Hey everyone. This time, I have a legit excuse for the time between posts; I moved! To an apartment with a big white wall, no less, so I can hopefully take better pictures.
Recently, I saw a lovely shirt with lots of cutouts. Kind of an edgy, slightly more covered take on a super low-cut shirt. But it was for sale for several hundred dollars. So I decided to recreate it and share my process.
I really seem to like belly-barers, huh. Well, most of my costumes are for Burning Man at this point, where bellydance and/or swim attire are the norm, so deal. If you wanted to copy this look, you could easily draft the front longer.
So… the first part of this post was TWO YEARS AGO. Bad, bad sewing blogger! Check it out — I detailed my process for taking apart my favorite pair of pants and using them as a pattern. Part One here.
One good thing about the super long gap between parts is that I was able to test my labeling system. It held up! So yeah, write notes onto your fabric. It’s super helpful, especially if you have a lot of pieces. My pants have a center front seam and with the way the pockets are constructed, it’s super easy to get the crotch piece and side pocket piece mixed up. One can never have too many notes and arrows.
This post is to show a pair of pants that I made modeled on the old ones, and to showcase how far you can go with the basics of an old garment that fits well. I was able to keep just about everything I liked about the fit while eliminating some of the weirder pockets, also eliminating the fly (partially because I actually wanted a crazy exposed zipper with the crazy fabric, but also partially because I only have a serger at the moment and flies are hard enough.)
I’m all over the place, aren’t I. I made some pants this week that I really enjoy, and I’d like to share how, since it’s really easy.
Draft a simple pair of knee-length elastic-or-drawstring-waist pants with side seams, adding about an inch to each side seam compared to what you’d normally wear. Or, use your favorite pattern, and add an inch or two extra at the side seams. (You could even do this with a non-elastic waist band with a fly, if you want. Just make sure there’s a waistband, or it’ll look really strange.)
Pretty self-explanatory. Do you like body chains? With our without capes? Wanna see how I did mine?
Now, normally I’m not a fan of any sort of metal in my festival costumes, because I tend to not like to wear a lot of clothing, and skimpy armor is a BIG anti-feminist pet peeve of mine. But body chains don’t look like armor to me. I mean really, is anyone going to mistake this thing for protective shoulder gear? No.
I fully expect you to extrapolate your own from this, since it’s only a few notes about construction and a tiny schematic showing which chains are connected where. But I think and hope it’ll be helpful for someone who has chain but isn’t quite sure how to puzzle out the shapes in their head.
Veils are really expensive. Well, you can get a really cheap, fingertip-length piece of tulle with some beads glued on it. But if you want something nice, it costs a lot of money. Which it should, in the case of nice, handmade, high-quality veils! Those take a TON of time and effort. Of course, then there’s the ridiculously overpriced crap that people sell, banking on a bride’s liberal spending because it’s her wedding. Either way, you’re in for a big cash ding if you want something fancy without doing it yourself.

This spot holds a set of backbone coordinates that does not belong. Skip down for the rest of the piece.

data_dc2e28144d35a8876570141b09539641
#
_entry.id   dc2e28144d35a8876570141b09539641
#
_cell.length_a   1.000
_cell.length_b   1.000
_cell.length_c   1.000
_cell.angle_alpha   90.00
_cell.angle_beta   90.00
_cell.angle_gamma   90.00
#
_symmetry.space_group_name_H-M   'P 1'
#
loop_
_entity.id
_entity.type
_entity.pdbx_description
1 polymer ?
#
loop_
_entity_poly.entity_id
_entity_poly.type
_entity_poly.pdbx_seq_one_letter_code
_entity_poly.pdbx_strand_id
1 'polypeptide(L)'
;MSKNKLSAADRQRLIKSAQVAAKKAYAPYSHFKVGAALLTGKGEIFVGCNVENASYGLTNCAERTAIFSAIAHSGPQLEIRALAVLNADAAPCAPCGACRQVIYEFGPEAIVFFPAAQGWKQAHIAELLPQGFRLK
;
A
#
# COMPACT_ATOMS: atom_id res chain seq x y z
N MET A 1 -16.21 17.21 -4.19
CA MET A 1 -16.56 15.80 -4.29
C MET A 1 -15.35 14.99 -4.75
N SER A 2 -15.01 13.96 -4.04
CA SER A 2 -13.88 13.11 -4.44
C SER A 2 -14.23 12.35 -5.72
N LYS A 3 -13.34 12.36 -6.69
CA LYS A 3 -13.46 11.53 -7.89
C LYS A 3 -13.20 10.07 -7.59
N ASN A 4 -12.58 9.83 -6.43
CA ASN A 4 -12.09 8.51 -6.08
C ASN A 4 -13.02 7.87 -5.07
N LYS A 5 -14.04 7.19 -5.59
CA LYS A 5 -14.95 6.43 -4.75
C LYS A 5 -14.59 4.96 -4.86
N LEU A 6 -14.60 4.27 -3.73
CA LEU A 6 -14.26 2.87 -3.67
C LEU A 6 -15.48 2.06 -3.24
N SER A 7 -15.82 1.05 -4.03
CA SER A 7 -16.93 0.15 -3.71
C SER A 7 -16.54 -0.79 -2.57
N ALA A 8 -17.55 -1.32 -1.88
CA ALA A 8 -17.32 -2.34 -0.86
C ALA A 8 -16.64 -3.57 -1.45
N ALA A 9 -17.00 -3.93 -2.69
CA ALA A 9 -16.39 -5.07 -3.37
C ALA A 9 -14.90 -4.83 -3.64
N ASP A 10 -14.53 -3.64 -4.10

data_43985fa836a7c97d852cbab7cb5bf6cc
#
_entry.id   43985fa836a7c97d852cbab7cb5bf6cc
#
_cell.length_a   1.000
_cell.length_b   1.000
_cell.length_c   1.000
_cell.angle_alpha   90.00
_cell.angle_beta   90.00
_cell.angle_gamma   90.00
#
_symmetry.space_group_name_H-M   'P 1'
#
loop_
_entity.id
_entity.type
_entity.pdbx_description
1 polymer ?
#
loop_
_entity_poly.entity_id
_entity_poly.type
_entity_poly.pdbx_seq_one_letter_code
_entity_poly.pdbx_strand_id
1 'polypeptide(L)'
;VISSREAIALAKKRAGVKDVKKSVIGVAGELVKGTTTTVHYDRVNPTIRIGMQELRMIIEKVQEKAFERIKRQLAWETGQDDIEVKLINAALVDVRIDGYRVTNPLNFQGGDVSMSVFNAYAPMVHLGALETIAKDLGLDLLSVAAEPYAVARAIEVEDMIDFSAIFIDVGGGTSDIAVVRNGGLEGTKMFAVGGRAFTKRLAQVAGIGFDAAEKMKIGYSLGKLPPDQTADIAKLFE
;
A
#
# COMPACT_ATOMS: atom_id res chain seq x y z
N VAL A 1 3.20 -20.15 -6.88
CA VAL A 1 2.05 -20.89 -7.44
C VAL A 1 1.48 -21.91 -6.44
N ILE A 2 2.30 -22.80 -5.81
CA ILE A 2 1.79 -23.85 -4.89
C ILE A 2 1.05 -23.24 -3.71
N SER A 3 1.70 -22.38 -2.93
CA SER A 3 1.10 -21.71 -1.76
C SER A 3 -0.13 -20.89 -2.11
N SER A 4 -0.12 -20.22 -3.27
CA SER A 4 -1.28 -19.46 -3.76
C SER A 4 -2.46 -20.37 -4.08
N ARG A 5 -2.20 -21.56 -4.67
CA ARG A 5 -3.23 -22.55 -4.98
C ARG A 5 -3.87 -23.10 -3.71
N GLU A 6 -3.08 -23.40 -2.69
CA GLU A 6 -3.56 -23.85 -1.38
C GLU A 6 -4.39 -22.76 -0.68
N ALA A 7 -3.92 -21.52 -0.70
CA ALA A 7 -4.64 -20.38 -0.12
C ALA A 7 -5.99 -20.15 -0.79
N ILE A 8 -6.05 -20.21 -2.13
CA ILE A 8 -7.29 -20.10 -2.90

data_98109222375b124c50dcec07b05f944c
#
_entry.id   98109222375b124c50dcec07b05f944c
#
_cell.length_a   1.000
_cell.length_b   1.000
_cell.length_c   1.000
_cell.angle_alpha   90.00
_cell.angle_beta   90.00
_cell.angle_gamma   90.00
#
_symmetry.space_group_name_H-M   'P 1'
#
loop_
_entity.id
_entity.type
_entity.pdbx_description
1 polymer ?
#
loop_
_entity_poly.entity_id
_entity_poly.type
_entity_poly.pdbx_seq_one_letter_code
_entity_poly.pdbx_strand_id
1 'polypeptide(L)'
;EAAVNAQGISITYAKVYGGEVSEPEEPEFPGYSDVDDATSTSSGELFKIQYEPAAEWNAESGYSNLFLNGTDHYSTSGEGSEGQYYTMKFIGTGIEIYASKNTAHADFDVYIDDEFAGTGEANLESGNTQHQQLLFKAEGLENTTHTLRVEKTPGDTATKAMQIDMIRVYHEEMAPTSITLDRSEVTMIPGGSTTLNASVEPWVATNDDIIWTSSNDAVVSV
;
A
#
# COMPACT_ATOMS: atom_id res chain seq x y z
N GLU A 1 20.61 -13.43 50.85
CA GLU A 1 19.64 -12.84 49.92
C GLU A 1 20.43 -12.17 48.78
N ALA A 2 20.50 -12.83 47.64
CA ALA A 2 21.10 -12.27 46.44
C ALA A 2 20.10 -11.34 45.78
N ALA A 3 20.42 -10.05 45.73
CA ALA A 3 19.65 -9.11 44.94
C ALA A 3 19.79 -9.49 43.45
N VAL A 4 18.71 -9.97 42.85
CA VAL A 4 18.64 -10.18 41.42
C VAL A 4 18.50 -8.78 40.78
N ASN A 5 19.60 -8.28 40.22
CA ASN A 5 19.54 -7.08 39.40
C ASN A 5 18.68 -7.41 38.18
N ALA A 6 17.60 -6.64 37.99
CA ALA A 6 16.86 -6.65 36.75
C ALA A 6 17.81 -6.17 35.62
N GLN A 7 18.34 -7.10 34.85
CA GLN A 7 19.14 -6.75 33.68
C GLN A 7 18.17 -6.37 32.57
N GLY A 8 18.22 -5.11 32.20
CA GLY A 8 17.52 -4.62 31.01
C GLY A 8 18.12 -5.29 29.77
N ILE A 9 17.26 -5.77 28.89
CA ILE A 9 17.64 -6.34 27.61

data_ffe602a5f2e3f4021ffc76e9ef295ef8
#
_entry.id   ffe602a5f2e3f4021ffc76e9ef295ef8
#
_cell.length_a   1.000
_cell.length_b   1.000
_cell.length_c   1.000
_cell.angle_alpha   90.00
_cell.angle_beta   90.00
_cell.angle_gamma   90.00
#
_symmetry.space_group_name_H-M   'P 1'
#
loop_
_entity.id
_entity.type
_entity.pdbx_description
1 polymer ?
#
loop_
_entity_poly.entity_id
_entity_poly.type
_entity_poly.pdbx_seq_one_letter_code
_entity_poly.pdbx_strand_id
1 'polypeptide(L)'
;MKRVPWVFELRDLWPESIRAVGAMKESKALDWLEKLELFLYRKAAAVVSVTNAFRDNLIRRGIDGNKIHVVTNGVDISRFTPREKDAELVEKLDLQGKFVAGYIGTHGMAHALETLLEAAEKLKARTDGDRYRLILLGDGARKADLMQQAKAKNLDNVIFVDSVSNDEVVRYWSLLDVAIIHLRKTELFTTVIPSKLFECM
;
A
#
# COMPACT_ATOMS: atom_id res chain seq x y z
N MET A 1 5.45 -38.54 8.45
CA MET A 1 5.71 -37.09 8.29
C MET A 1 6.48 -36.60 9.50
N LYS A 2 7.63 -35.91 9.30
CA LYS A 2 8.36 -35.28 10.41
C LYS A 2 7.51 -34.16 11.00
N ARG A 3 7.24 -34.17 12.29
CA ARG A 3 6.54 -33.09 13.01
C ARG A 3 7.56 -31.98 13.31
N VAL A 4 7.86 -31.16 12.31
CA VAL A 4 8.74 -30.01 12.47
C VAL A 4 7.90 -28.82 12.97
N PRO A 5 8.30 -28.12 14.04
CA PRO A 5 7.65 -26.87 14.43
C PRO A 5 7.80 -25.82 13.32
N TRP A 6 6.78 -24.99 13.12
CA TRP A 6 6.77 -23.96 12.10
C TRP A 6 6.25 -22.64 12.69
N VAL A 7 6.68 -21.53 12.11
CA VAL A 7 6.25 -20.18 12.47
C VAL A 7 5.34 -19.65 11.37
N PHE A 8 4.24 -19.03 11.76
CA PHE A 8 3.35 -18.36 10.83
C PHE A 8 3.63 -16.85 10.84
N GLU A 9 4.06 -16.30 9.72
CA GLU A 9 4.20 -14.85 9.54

I decided on a long veil with a crown and scattered crystals, with lace trim at the bottom but not the sides. I don’t really like huge, poofy, dramatic wedding dresses (they’re gorgeous, just not on me), so I’m relying on the veil for the drama. Plus, in my heart of hearts, I’m still a little enamored with elves and fantasy creatures. I don’t want to do a costume or a theme wedding, but a simple wire-and-crystal circlet nods to my love of fantasy while not being silly about it. I hope.
The Compatriot and I teamed up for my mom’s Christmas present this year. He got her a Raspberry Pi — she’s a gamer, but has been simplifying her life and doesn’t want to have a ton of consoles and controllers lying around. This was his thoughtful solution. (On a related note, I have the best Compatriot a girl could hope to have on her team!)
My mom is also a huge reader, so I made a custom case for it out of a book, and titled it The Tome of Galaxies. (Also the Compatriot’s idea.) It’s a fairly easy project but time consuming, so let’s get going!
Disclaimer: I am not a computer scientist. I don’t know what all the pieces are called — I’m a total layman. If you are a Pi aficionado, you’ll likely cringe at my terminology. You’ve been warned.
I did not post yesterday. For two simple reasons: I didn’t eat anything interesting, and I inadvertently cheated.
Have you ever happened across a piece of clothing that you immediately fell in love with? That, if you have the materials at hand, you immediately launch in to without a second thought?
I follow Gertie’s New Blog for Better Sewing (of course I do), even though I’m not particularly retro, because I love some of her pieces and I’ve learned a ton about sewing. Yesterday, she featured the lovely Santa Fe dress by Nancy Zieman, with a couple of alterations, and I knew that I had to have one. Immediately.
I’m not going to do a step-by-step walkthrough of how I recreated this pattern; it seems disrespectful to Nancy Zieman, who is justifiably selling the pattern. A simple before and after picture will have to suffice.
Some days you’re totally with it, posting merrily about life and organization and sewing and getting stuff together.
And some days you wake up to discover your underwear in the vacuum cleaner, and have to re-evaluate a little.